Monday, March 24, 2008

Will Higher Loan Limits Matter?

The following information was sent to me Mark Stipkovich from Lawyers Title.

The huge debate in Washington regarding whether or not conventional loan limits should be raised is over. Those who wanted higher limits won with passage of the new stimulus package, a big deal because higher loan limits mean that big-ticket buyers will be able to get larger loans at less cost.

The conventional loan limit had been $417,000 before the stimulus package was passed. Loans above the limit are regarded as "jumbo" financing, mortgages for which borrowers pay a higher rate of interest.

Now the conventional loan limit will be increased to $729,750, in large measure to stimulate home sales in high-cost areas such as California, Connecticut, Massachusetts, New York and the Washington, DC area.

The FHA loan limit for "high-cost" areas in the lower-48 states will also rise to $729,750, more than twice as much as the old loan limit of $362,790.

The real estate industry has been very much in favor of the higher loan limits, but not everyone agrees.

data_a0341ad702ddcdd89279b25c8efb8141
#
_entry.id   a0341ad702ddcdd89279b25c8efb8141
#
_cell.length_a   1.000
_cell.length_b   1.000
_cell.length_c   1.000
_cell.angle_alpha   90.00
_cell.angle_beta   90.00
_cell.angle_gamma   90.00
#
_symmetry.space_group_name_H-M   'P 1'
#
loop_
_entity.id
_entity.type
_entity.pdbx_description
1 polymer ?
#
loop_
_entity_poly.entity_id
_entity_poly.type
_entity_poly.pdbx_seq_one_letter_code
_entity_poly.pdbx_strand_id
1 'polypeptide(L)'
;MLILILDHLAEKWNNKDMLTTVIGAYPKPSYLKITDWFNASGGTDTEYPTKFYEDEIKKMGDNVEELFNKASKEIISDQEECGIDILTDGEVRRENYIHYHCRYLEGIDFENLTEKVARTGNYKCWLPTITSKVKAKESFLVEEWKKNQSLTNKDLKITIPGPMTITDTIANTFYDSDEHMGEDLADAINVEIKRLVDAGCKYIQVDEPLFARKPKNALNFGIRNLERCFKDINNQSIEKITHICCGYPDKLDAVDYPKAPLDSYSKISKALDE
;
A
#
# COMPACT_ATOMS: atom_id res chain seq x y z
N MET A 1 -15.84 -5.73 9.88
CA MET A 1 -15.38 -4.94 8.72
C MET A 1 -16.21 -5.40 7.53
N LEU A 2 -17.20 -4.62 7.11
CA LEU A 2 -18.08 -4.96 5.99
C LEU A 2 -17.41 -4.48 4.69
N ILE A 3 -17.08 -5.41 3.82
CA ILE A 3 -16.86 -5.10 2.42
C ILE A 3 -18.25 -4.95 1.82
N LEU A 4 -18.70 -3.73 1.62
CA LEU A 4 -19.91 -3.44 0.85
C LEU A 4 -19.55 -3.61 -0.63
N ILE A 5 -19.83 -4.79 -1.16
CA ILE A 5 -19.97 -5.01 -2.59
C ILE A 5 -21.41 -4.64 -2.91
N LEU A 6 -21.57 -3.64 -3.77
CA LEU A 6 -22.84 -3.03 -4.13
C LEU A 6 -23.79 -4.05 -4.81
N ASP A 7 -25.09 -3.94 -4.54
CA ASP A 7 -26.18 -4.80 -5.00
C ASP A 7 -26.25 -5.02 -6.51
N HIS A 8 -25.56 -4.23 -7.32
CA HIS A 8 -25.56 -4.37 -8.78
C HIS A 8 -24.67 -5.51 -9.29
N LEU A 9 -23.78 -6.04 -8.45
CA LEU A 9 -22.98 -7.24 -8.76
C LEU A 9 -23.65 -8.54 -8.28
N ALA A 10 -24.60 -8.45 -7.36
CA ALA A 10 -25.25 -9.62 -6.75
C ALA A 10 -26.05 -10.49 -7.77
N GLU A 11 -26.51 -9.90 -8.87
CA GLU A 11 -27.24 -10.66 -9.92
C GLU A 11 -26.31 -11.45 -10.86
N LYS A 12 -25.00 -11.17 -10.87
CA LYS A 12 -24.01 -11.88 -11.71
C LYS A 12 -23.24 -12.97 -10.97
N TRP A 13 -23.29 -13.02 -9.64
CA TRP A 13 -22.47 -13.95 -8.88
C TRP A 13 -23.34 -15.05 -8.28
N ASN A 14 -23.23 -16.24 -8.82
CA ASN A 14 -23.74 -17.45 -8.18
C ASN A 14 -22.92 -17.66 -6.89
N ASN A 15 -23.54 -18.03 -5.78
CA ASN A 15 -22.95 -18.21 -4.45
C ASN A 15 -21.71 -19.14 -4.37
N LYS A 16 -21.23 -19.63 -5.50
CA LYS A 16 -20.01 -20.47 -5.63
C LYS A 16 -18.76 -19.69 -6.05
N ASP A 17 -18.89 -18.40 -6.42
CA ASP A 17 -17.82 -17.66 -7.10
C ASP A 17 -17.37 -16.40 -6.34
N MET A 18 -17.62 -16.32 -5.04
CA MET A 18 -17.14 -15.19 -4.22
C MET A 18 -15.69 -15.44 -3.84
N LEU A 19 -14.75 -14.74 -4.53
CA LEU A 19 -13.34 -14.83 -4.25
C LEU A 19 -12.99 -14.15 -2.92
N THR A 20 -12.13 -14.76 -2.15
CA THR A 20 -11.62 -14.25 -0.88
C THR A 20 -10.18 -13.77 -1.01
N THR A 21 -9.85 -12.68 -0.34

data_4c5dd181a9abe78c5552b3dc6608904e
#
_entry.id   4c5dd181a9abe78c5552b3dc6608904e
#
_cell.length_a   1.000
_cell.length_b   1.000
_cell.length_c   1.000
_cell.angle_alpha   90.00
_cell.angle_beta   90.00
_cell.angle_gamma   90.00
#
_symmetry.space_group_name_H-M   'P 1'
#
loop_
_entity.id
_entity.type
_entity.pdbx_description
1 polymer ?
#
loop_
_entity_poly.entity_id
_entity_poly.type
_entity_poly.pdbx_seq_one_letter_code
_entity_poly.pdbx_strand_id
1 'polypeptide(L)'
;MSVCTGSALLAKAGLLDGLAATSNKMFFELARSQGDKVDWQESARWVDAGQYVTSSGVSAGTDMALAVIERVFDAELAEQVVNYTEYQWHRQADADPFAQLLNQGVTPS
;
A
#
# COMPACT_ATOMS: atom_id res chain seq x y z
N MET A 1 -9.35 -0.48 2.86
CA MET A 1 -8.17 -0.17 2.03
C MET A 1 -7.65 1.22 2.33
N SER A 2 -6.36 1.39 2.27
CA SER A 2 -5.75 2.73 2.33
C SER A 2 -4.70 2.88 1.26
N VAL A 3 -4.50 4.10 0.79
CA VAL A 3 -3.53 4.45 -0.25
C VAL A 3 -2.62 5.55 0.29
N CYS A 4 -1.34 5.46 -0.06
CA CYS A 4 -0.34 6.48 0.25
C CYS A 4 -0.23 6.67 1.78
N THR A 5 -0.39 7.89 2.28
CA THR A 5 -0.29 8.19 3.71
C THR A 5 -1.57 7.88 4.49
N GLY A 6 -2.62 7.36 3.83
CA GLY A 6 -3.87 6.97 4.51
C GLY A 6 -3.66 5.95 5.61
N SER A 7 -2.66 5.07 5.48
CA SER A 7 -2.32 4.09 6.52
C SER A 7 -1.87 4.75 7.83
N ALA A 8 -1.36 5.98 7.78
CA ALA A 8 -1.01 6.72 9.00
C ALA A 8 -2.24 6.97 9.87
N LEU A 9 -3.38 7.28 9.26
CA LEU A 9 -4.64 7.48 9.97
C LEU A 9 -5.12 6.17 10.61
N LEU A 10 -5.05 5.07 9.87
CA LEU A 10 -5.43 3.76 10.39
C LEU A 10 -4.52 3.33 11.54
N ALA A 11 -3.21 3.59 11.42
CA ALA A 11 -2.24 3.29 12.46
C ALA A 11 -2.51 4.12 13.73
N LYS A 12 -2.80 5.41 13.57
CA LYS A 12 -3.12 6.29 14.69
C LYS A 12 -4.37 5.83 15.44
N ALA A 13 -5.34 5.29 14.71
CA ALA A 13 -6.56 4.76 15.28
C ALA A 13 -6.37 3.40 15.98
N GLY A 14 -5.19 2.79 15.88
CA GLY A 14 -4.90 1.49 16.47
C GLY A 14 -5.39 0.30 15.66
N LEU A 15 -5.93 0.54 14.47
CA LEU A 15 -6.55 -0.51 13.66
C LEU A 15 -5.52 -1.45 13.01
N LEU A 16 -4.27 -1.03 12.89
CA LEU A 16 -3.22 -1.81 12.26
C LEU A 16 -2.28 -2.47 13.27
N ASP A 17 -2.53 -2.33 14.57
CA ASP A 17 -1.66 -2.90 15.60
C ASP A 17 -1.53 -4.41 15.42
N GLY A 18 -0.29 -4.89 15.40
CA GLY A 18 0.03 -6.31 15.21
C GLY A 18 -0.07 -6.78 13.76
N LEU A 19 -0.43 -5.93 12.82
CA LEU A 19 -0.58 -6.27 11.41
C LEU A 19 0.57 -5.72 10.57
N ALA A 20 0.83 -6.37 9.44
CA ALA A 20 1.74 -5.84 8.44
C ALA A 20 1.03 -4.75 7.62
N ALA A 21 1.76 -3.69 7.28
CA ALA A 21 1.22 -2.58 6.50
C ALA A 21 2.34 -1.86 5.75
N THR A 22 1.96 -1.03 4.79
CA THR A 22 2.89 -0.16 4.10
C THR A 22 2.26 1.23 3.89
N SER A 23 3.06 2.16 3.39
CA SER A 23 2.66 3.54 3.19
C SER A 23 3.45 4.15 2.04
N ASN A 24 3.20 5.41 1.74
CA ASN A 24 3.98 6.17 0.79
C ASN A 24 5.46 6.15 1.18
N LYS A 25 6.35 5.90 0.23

The Treasury Department opposed higher loan limits because it wanted more regulation for Fannie Mae and Freddie Mac, huge buyers of local mortgages. Treasury officials worried that bigger loans could equal more risk in the mortgage marketplace, something no one favors.

Regardless of how the debate went, real financial decisions are no longer made just in Washington. To have jumbo mortgages -- to have any mortgages -- there must be investors who buy mortgage-backed securities. The way it works today is that a large percentage of all mortgages are sold by originators, packaged together and then used to back securities which are sold to investors worldwide. The money received from investors is used by lenders to create new loans.

If securities buyers in the Middle East, Europe and Asia don't line up to purchase mortgages with bigger loan limits then it doesn't matter what Washington wants. Without investors, super-jumbo loans simply won't be available at reasonable cost, regardless of what the rules say.

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